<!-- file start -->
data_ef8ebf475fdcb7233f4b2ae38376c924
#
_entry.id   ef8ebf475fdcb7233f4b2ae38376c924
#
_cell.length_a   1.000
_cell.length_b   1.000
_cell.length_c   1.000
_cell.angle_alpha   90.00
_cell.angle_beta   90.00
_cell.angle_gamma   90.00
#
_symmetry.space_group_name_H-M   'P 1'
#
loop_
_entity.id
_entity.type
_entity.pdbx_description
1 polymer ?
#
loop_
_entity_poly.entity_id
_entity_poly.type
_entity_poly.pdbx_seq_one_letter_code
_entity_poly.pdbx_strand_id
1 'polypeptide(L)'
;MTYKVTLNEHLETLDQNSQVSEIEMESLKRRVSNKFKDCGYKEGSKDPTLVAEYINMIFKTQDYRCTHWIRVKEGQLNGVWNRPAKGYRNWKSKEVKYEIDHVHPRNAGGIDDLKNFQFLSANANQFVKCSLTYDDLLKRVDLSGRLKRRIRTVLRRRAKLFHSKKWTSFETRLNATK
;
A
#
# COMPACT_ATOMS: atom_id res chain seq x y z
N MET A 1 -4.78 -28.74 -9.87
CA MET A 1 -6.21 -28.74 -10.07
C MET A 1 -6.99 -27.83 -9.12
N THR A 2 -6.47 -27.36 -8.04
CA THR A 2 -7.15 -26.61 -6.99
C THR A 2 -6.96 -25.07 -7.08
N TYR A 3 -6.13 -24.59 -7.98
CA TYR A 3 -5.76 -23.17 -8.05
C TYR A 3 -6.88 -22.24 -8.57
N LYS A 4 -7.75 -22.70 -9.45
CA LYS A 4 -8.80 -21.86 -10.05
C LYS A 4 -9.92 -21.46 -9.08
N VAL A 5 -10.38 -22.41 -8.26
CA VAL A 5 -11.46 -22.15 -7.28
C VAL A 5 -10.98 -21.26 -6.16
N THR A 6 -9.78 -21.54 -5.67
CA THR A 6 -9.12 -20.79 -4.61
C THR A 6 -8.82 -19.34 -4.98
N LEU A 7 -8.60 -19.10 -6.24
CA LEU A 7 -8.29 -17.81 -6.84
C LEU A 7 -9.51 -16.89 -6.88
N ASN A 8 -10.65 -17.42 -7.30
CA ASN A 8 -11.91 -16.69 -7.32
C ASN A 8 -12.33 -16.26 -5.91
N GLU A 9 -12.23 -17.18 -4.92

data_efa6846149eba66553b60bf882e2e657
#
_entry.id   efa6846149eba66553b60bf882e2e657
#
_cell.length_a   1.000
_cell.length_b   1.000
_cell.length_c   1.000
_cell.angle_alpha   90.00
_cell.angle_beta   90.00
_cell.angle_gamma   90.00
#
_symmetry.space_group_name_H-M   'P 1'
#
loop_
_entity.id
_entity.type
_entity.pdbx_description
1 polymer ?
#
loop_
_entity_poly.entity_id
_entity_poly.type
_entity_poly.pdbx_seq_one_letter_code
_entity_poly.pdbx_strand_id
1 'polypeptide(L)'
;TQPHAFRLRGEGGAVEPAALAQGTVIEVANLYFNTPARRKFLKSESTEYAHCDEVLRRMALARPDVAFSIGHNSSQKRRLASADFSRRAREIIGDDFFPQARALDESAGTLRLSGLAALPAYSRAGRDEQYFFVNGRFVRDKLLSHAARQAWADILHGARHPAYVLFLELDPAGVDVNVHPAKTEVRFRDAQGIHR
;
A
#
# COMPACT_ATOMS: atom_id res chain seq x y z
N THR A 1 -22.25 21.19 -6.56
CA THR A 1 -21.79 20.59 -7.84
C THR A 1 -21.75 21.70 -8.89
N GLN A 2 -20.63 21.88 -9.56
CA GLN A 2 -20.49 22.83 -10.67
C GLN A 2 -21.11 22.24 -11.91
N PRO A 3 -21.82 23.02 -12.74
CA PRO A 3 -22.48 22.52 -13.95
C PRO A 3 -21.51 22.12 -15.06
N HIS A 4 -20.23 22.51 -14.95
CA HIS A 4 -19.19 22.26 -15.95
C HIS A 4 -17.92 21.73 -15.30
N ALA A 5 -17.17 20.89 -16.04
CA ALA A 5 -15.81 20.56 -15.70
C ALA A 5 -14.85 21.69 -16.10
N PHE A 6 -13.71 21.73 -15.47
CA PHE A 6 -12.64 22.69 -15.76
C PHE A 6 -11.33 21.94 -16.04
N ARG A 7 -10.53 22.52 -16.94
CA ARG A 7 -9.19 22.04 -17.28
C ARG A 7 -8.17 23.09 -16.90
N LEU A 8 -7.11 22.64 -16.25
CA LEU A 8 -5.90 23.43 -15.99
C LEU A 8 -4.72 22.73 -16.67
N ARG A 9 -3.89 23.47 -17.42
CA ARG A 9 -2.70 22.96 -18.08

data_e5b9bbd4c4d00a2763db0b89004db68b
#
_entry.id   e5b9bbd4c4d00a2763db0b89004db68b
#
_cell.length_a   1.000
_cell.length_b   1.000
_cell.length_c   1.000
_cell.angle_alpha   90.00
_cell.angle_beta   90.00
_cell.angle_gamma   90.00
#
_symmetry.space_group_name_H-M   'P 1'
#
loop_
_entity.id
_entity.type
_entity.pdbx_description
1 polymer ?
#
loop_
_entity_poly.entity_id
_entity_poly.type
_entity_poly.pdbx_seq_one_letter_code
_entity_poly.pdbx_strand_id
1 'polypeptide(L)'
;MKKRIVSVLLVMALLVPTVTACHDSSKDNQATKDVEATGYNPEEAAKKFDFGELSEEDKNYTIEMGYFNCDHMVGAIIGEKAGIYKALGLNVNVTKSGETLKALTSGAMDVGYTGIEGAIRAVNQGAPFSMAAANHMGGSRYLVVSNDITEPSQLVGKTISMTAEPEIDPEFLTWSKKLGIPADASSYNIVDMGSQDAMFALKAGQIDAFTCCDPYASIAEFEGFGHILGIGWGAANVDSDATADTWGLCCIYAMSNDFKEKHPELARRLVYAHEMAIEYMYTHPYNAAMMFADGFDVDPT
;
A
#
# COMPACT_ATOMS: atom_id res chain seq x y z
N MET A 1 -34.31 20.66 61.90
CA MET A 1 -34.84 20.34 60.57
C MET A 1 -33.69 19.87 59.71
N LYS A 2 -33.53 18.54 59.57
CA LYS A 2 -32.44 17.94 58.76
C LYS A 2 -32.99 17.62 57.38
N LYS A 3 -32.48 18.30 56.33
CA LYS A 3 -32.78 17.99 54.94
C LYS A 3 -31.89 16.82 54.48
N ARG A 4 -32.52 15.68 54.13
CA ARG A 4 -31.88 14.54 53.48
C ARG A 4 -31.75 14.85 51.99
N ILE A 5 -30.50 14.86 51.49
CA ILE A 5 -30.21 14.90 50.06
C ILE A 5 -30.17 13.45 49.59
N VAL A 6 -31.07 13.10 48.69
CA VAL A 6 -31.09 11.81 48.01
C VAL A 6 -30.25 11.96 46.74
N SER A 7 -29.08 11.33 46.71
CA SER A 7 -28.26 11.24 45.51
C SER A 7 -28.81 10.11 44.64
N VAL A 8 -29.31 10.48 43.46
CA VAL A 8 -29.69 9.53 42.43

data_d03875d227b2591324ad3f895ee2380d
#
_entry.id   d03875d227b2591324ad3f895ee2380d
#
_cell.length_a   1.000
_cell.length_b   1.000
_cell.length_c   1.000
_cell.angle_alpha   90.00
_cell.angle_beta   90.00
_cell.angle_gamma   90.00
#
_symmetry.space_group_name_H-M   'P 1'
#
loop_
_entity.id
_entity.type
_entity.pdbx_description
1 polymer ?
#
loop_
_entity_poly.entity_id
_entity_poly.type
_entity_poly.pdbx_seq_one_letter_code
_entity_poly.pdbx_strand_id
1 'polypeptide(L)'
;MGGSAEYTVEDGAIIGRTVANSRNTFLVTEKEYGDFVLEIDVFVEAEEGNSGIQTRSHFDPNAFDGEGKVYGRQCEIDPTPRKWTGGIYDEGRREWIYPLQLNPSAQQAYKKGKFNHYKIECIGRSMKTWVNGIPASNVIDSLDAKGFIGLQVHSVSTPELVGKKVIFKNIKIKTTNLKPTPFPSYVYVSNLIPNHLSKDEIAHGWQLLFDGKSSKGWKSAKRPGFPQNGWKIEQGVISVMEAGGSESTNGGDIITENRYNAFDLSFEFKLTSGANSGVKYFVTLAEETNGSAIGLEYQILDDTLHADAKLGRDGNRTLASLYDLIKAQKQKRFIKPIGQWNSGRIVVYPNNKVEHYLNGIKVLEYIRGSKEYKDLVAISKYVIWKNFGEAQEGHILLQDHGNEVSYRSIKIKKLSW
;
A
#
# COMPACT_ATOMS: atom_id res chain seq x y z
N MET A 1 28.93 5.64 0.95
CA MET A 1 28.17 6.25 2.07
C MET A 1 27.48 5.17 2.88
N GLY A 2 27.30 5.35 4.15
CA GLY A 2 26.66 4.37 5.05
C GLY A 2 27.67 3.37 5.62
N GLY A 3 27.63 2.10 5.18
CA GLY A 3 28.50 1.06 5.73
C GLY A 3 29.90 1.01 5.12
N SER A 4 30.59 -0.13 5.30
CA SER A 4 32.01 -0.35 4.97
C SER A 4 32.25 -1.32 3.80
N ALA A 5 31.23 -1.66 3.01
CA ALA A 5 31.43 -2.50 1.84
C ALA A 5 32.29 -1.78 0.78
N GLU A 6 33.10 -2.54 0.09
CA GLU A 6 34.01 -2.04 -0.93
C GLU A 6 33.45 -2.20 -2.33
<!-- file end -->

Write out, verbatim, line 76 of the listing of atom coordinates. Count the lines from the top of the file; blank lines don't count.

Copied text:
_entity_poly.entity_id